Saline Utility Bills "A Hell of a Hit to Take," Payment Deadline Extended


Residents of the City of Saline filled up the city council chamber Monday night to voice anger and dismay at the jacked-up utility bills that arrived in the mail this month.

"This is going to hurt people," said longtime resident Mike Brown. "This is going to hurt people who want to move into the area and start a family. And it's going to hurt people on fixed incomes - especially the elderly. It's going to hurt me when I retire."

Brown said the bills are too much, too fast.

"It's like smacking someone in the face. It's a hell of hit to take. People are on fixed incomes. We also have inflation, which is hurting people left and right," Brown said. "We have to find other areas to pay for this."

Brown was one of many who spoke out at the usually quiet town council meeting.

In May,Council voted 5-2 to approve the higher rates for water and sewer service. The vote came after months of very public discussion.

Rates are rising, for the most part, because of the $64 million wastewater treatment plant upgrade - and then a $20 million project expected in 2027-28. the wastewater treatment plant improvement is required by the State of Michigan as a result of an Administrative Court Order after environmental violations at Saline's plant.

While the water rates and fees are climbing - most of the damage is on the sewer side of the bill.

Despite warnings in the newsmedia, on social media and in the city's FYI newsletter, residents seemed shocked by their first look at the 2022-23 utility bills. Perhaps that's because some residents saw their bills rise even more than promised.

Jeff and Michelle Shier live in a two-person household in the Wildwood subdivision. Normally the city bills the Shiers about $230 a quarter. Their bill rose to $1,200 for this quarter.

They were billed for 62,000 gallons this year. Usually, they are billed for 10-15,000 in a quarter. Jeff Shier said there was no change in usage at his home. He wondered if the new water meters are responsible for the high count.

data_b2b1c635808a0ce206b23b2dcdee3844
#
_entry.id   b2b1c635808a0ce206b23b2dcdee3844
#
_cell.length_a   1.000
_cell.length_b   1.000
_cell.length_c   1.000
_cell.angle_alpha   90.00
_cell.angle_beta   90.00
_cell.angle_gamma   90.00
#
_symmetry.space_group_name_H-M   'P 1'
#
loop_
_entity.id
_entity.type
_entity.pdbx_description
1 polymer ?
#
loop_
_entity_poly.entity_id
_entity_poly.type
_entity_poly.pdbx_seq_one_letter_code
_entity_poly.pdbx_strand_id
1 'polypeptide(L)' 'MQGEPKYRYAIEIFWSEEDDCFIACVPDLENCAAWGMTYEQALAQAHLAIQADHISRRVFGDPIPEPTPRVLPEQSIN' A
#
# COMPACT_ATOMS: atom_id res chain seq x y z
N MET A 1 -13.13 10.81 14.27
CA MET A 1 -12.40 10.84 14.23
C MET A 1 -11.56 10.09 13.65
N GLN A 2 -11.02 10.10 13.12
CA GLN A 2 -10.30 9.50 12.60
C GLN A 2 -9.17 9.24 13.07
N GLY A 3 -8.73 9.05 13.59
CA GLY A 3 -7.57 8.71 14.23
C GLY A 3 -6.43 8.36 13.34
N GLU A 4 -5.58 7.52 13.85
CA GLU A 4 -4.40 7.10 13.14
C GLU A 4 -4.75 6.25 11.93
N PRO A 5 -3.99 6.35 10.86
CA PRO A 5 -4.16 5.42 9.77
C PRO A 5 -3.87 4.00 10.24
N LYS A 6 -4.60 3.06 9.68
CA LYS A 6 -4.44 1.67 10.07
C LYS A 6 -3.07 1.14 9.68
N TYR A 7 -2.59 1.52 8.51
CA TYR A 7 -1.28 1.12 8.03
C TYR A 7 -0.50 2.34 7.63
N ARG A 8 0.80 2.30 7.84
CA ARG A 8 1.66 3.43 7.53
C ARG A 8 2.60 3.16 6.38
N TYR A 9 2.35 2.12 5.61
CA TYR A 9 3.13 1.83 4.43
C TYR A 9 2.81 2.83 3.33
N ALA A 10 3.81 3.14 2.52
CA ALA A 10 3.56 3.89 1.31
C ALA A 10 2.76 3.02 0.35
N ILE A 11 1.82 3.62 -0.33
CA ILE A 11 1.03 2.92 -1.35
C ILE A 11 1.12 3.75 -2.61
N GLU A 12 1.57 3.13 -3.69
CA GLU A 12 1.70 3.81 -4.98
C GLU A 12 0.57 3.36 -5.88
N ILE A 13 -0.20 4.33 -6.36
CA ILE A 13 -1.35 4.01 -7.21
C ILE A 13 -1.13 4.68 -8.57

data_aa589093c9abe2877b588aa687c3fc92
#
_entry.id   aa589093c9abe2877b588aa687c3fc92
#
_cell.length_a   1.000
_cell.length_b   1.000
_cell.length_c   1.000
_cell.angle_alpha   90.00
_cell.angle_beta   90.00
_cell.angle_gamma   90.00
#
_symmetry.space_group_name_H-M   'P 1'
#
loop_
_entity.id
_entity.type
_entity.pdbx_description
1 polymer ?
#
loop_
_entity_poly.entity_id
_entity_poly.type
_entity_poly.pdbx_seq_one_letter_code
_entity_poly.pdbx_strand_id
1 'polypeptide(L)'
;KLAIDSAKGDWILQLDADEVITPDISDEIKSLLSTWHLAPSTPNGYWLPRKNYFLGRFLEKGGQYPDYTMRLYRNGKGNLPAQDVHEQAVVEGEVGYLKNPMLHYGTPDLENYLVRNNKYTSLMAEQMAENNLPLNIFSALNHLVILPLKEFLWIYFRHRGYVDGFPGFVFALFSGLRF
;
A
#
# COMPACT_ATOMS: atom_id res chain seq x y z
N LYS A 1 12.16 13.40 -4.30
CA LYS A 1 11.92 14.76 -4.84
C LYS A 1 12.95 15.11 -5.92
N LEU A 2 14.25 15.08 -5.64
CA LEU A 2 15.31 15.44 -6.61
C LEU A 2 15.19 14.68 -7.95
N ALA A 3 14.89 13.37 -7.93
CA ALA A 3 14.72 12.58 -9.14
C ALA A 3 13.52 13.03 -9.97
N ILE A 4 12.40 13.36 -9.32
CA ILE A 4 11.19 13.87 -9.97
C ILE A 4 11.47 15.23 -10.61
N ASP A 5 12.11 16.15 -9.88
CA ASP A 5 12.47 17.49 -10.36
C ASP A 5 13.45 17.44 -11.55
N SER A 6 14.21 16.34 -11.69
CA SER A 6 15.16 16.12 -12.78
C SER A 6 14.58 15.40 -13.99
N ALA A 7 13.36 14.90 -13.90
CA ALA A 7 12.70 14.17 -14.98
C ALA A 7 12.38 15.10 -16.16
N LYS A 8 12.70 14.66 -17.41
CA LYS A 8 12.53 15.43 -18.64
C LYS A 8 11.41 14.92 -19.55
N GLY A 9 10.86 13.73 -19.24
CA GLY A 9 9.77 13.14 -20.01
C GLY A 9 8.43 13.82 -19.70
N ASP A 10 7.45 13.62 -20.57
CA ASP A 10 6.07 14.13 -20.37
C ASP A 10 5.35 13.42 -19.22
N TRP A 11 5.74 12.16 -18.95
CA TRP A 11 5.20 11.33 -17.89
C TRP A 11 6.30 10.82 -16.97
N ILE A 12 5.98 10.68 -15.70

"I would believe that the water meters have not been being read properly for a long time, and that now, we are just finally getting the balance billing," Shier told council.

On water issues, Shier has had very little success dealing with the city. A link to information about the new meter program didn't work, Shier said. In addition,  he was told by his plumber that the city's recent initiative to end cross contamination had the city asking residents to go above and beyond code.

And, Shier said, he spent Monday trying to find anyone in city government to talk to about his utility bill.

Between the rising rates, the new "more accurate" readers, and a quarterly billing season that features high usage due to irrigating lawns and gardening, it was difficult to make sense of some of the issues.

In addition, there were other oddities. For example, three different individuals confirmed to council that they were billed $486.32. What are the odds of three people with the same utility bill attending the council meeting?

"I don't think that's a coincidence," said Josh Sager, who lives on North Harris Street with his family.

"Costs are going up. The grocery bill is $100 more a week. You're putting another $200 in your gas tank. This hits hard for a family," Sager said. "It impacts the monthly budget for a house."

Shelly Andrews lives in the Torwood Subdivision. She runs sprinklers in the summer. Last year, for the summer billing cycle, she was billed $700. This year, her bill was $1300.

"For water? $3000 a year? Are you kidding me? I'm not watering my lawn," she told council.

She told council that it seems like the city has mismanaged its infrastructure and failed to properly forecast and plan.

"This is crazy. I mean, I can afford to pay this but I don't want to pay that. I don't want to pay $20,000 just to live in Saline with my taxes and my water," Andrews said.

Canterbury Drive resident Toby Crotty said these bills are going to price him out of Saline.

"I live in a very small, older neighborhood and this city is pricing me out of being able to spend my retirement and my wife's retirement in this town," Crotty told council.

Crotty follows the local news. He was expecting an $80 increase. Instead, it went up $160. And then, Crotty said, he must digest that rates are projected to rise by a similar amount next year and then continue to rise at a slower pace (SEE PAGE FIVE IN THE GRAPHS BELOW)


"I am thoroughly disgusted with this whole process because in my opinion, this is a result of years and years of neglect on the city government's behalf of managing the maintenance of our infrastructure," Crotty said.

Former city water department employee Erik Grossman addressed council and explained that many residents are being overbilled for sewer service. For the most part, most residents are billed for the same number of gallons on the water and sewer side of things. So if your house took 10,000 gallons of water last quarter, you'll get billed for 10,000 gallons of water and 10,000 gallons of sewer service. But in the summer months especially, a lot of water never goes into the sewer.  For this reason, the summer billing cycle is always the most contentious.